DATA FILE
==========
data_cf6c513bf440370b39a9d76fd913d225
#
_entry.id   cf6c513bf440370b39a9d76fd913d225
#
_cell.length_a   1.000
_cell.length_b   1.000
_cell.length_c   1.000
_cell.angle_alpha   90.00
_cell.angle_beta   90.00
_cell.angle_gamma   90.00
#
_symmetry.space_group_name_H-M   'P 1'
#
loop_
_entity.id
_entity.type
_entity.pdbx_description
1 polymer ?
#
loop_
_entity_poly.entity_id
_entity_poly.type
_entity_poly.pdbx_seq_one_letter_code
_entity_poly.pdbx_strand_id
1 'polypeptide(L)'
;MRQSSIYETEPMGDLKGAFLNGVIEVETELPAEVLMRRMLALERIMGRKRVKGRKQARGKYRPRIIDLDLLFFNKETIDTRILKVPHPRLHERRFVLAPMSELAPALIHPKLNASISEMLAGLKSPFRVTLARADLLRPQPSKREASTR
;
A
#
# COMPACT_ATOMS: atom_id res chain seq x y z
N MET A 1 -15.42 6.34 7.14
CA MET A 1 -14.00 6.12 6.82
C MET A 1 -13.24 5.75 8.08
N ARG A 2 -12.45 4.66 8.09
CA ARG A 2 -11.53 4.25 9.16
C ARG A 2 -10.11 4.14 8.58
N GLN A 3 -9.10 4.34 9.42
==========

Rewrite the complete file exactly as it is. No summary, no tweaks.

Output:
data_cf6c513bf440370b39a9d76fd913d225
#
_entry.id   cf6c513bf440370b39a9d76fd913d225
#
_cell.length_a   1.000
_cell.length_b   1.000
_cell.length_c   1.000
_cell.angle_alpha   90.00
_cell.angle_beta   90.00
_cell.angle_gamma   90.00
#
_symmetry.space_group_name_H-M   'P 1'
#
loop_
_entity.id
_entity.type
_entity.pdbx_description
1 polymer ?
#
loop_
_entity_poly.entity_id
_entity_poly.type
_entity_poly.pdbx_seq_one_letter_code
_entity_poly.pdbx_strand_id
1 'polypeptide(L)'
;MRQSSIYETEPMGDLKGAFLNGVIEVETELPAEVLMRRMLALERIMGRKRVKGRKQARGKYRPRIIDLDLLFFNKETIDTRILKVPHPRLHERRFVLAPMSELAPALIHPKLNASISEMLAGLKSPFRVTLARADLLRPQPSKREASTR
;
A
#
# COMPACT_ATOMS: atom_id res chain seq x y z
N MET A 1 -15.42 6.34 7.14
CA MET A 1 -14.00 6.12 6.82
C MET A 1 -13.24 5.75 8.08
N ARG A 2 -12.45 4.66 8.09
CA ARG A 2 -11.53 4.25 9.16
C ARG A 2 -10.11 4.14 8.58
N GLN A 3 -9.10 4.34 9.42